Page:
Close this search box.

What are the plumbing requirements for an elevator pit in the City of Austin?

Where the elevator waste is discharged to (and how it is treated) is most often dictated by the Authority Having Jurisdiction.

Elevator related code requirements are set forth in ASME A17.1 “Safety Code for Elevators and Escalators”, CSA B44 “Safety Code for Elevators”, as well as The Texas Department of Licensing and Regulations.  The code is published by the American Society of Mechanical Engineers and is a widely accepted and recognized handbook in the building code and engineering industries.

ASME A17.1/CSA B44 requires that all elevator pits for elevators that have Firefighters’ Emergency Operation, be provided with a drain or sump pump.  The pit drainage shall be designed to remove a minimum capacity of 3,000 gallons per hour (or 50 GPM) per elevator car.

Where this elevator waste is discharged to (and how it is treated) is a different story, that is most often dictated by the Authority Having Jurisdiction.  The jurisdiction will outline whether the discharge is routed to a sanitary sewer or storm system, whether it is directly or indirectly connected, or if additional protection (such as oil/water separation or an oil-sensing alarm) is required.

What are some of the discharge regulations within the City of Austin?

In the City of Austin, elevator discharge must comply with the requirements set forth by the City of Austin Industrial Waste Department.  This department will review substantially complete plans to verify that elevator discharge is compliant with their standards.  Official sign-off is required from Industrial Waste prior to the issuance of a building permit.

Some pertinent City of Austin Elevator Discharge requirements are as follows:

  1. The discharge is required to discharge to the storm system.
  2. An oil/water separator is not required, no matter the type of elevator. Some engineers prefer to err on the side of caution and like to provide a separator for hydraulic-type elevators. It is important early in the design that the engineer and owner discuss the pros/cons of providing added protection on the waste discharge (i.e.  Ongoing maintenance, first costs of adding systems, etc.)  In addition, hydraulic elevators in the City of Austin require a second sump lower than the sump pump to accept hydraulic fluid prior to the pump moving water.
  3. The pumped discharge line shall be tied to the site storm drainage system and is not permitted to be tied to the storm drain system within the building.
  4. A sample port should be provided outside the building on the discharge piping to allow for periodic monitoring and inspection of the elevator wastewater discharge to determine compliance with applicable effluent limitations. The sample well should be located in an accessible location, as approved by the City of Austin.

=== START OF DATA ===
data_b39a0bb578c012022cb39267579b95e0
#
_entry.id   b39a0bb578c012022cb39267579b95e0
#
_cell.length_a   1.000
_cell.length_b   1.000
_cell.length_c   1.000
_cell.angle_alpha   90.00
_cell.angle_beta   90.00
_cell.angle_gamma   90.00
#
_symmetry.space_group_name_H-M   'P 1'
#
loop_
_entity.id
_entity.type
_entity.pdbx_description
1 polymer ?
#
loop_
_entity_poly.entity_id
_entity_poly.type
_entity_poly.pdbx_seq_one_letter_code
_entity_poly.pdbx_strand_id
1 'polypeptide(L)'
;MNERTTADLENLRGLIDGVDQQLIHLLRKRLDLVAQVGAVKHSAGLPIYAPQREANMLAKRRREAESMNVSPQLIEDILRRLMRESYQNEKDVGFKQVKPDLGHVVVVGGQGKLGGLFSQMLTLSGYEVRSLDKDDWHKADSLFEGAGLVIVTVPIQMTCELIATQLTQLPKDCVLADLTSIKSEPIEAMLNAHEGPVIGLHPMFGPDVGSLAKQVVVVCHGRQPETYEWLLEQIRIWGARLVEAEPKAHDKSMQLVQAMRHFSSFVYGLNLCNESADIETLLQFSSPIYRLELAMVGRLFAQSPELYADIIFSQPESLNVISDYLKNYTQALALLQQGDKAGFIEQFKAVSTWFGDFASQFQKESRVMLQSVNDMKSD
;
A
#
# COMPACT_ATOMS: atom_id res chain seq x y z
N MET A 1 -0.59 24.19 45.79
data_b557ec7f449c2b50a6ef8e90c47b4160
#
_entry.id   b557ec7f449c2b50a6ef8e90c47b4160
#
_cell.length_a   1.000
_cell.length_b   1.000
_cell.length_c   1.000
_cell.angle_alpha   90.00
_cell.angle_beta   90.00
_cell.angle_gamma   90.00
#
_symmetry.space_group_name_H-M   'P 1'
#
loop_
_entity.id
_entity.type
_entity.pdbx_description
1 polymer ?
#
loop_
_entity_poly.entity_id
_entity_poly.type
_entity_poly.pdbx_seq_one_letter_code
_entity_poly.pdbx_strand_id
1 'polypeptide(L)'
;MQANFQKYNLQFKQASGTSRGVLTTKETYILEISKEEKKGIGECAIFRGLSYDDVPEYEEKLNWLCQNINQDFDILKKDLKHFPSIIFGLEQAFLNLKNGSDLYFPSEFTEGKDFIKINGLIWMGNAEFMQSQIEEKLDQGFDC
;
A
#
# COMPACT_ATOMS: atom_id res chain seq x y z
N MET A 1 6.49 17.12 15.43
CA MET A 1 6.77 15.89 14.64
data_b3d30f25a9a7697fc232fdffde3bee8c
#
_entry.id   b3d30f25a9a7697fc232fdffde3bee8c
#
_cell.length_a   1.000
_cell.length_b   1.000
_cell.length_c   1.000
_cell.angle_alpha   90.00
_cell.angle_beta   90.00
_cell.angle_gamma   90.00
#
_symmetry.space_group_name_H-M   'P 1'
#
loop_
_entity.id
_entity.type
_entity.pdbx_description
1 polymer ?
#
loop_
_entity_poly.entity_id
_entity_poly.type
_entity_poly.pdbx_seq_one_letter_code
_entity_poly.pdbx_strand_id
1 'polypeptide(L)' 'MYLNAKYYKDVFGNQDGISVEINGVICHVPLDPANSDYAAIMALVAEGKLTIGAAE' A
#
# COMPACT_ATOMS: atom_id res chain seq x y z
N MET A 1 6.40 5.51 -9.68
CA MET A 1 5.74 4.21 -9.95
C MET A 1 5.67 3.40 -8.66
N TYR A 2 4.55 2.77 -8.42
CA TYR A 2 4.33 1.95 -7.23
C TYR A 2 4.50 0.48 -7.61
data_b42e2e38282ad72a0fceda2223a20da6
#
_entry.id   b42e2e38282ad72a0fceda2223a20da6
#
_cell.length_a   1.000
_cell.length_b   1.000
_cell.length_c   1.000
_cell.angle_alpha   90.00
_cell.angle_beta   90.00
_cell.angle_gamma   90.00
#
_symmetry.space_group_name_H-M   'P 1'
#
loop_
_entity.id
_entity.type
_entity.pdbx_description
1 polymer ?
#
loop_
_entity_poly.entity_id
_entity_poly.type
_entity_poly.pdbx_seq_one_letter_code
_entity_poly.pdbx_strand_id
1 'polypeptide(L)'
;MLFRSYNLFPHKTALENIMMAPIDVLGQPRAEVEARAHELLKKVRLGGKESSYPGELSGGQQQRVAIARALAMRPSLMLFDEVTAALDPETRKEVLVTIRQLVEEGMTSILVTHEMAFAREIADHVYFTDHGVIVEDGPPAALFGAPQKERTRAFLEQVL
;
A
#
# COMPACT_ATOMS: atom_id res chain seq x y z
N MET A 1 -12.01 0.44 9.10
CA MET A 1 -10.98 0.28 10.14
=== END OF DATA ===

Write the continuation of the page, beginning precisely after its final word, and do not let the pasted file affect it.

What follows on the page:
5. If an elevator sump pump is located below the 100 year flood plain, its discharge piping shall rise above the 100 year flood plain elevation before connecting to a gravity drainage system.
  6. Piping shall be clearly labeled to define contents.
Elevator Pit Sump detail Austin
Click to enlarge

In summary, the requirements for drainage of elevator pits is dictated by ASME A17.1 “Safety Code for Elevators and Escalators”, CSA B44 “Safety Code for Elevators”, as well as The Texas Department of Licensing and Regulation.  The authority having jurisdiction will provide mandates outlining the requirements for the discharge and treatment of the elevator waste.  It is important to factor in review time necessary for the Jurisdiction’s Industrial Waste/Pretreatment Review as this process can often take weeks to complete and approval is necessary prior to permit issuance.

Your project needs Mechanical, Electrical, and Plumbing Engineers who have done this before. Our MEP team has completed the HVAC, electrical, and plumbing design for hundreds of apartments, office buildings, and related development projects. Contact us today to learn how we can help make your next project a success. 

Share this post

Share this post

Learn more
about our


featured image

How to Manage the Coronavirus Crisis and Plan for the Future

Of all the contingencies facility owners and managers planned for in 2020, a global pandemic was probably pretty low on the list. WGI has some key strategies that facility owners and managers leverage to keep your operations functioning effectively and safely amid this global pandemic.

VRF Diagram

What is a VRF Air Conditioning System?

Investing in VRF technology on your next project can reduce energy costs, improve occupant comfort, reduce mechanical unit noise and reduce down time. WGI’s MEP Engineering experts can help you design and select the right system.


You’ve been searching for a place like WGI. We look forward to meeting you soon.


Enter your zip code, and we’ll personalize your experience with local projects, office locations, team members, and more.

WGI's success starts with our Associates

WGI supports its associates with meaningful opportunities for growth, strong benefits and perks, while we work collaboratively with clients and co-consultants to shape and improve communities.

Our Team in Action

Join the Team

WGI is a dynamic organization with opportunities nationwide for engineers, land surveyors, landscape architects, environmental scientists, and architects.

Find a team member:

Let's talk about your next project.